UNCG assistant rugby coach Josh Sutcliffe makes a point during Tuesday's March 1, 2011 rugby practice.

Josh Sutcliffe is used to black eyes, bruised shins and being caked with mud—lots of mud—all in the name of sport.

Josh plays rugby, a sport that is a mystery to most Americans, but one of the popular sports from England to New Zealand.

“Rugby is a very physical game,” says Josh, 29, assistant coach of UNCG’s club rugby team. He’s also a senior majoring in Business Administration at the Bryan School of Business and Economics, a fitness entrepreneur and a member of an international championship rugby squad.

Getting dirty, sometimes bloodied and being packed like a sardine in the middle of a scrum—a rugby formation where players interlock heads and shoulders in a gritty version of a football huddle—is part and parcel of playing rugby, he says.

When he’s not on the rugby pitch or the classroom, Josh is a coach and certified personal trainer at CrossFit Greensboro, a company that provides customized strength and conditioning training. After graduation, Josh hopes to meld business and rugby by working in management and perhaps coaching professional rugby in Europe.

Josh began playing in his native Australia where rugby (a sport that pre-dates football) is the most-watched sport on television. While both sports use an egg-shaped ball and involve passing, tackling and driving toward a goal, most rugby players forgo pads, helmets and protective gear in favor of shorts and soccer-style jerseys.

“Rugby is a contact sport with a huge amount of finesse,” says Josh, who likens football to a demolition derby and rugby to NASCAR.

Rugby is a contact sport with a huge amount of finesse.

In 2010, Josh, whose mother is Filipino, earned a spot on the Philippine National Men’s Rugby team. “The Philippines is a really new country for rugby,” says Josh, whose pride in representing his mother’s country is evident.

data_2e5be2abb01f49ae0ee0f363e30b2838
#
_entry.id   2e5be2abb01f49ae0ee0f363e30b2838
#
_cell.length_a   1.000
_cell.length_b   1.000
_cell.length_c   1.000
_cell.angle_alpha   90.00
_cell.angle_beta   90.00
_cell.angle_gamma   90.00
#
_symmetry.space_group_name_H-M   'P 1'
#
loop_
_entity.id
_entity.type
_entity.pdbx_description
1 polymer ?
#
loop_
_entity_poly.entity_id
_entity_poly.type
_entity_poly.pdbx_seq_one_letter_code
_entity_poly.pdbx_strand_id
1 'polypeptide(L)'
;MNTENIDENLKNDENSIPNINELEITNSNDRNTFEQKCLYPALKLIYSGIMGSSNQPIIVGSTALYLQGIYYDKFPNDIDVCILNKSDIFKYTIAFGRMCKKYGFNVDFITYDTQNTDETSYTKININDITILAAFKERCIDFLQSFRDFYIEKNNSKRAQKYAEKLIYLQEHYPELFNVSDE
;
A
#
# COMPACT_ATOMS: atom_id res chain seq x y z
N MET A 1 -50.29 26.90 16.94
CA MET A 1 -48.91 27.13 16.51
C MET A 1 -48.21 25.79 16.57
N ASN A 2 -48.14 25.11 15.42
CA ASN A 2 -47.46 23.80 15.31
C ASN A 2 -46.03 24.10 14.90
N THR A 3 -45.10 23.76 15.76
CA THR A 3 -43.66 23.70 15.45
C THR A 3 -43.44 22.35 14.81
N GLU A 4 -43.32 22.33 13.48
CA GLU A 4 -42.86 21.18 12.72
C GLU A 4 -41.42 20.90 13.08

The Philippine team—nicknamed the Volcanoes—traveled to India to compete in the Asian 5 Nations Division ll Tournament where they upset the heavily favored host team to earn top honors. “We refused to be intimidated,” says Josh. This spring, Josh and the Volcanoes will participate in a two match series against Hong Kong.

Closer to home, Josh helped coach the UNCG rugby team to a sweep of the 2009 North Carolina Rugby Union tournament where the team placed first in their division. In the spring of 2010, the team won the Dogwood League trophy, going undefeated before losing to the defending national champion.

Josh credits his wife, Julie, a masters student in Department of Kinesiology at UNCG’s School of Health and Human Performance, with helping him stay focused and balance his busy life as an athlete, coach, student and father to their young daughter.

For Josh, being an ambassador for the sport of rugby is a labor of love. “It takes all different types of people to make a rugby team,” he says. “The players who are involved are all passionate.”

By Jill Yesko

Photography by Chris English, University Relations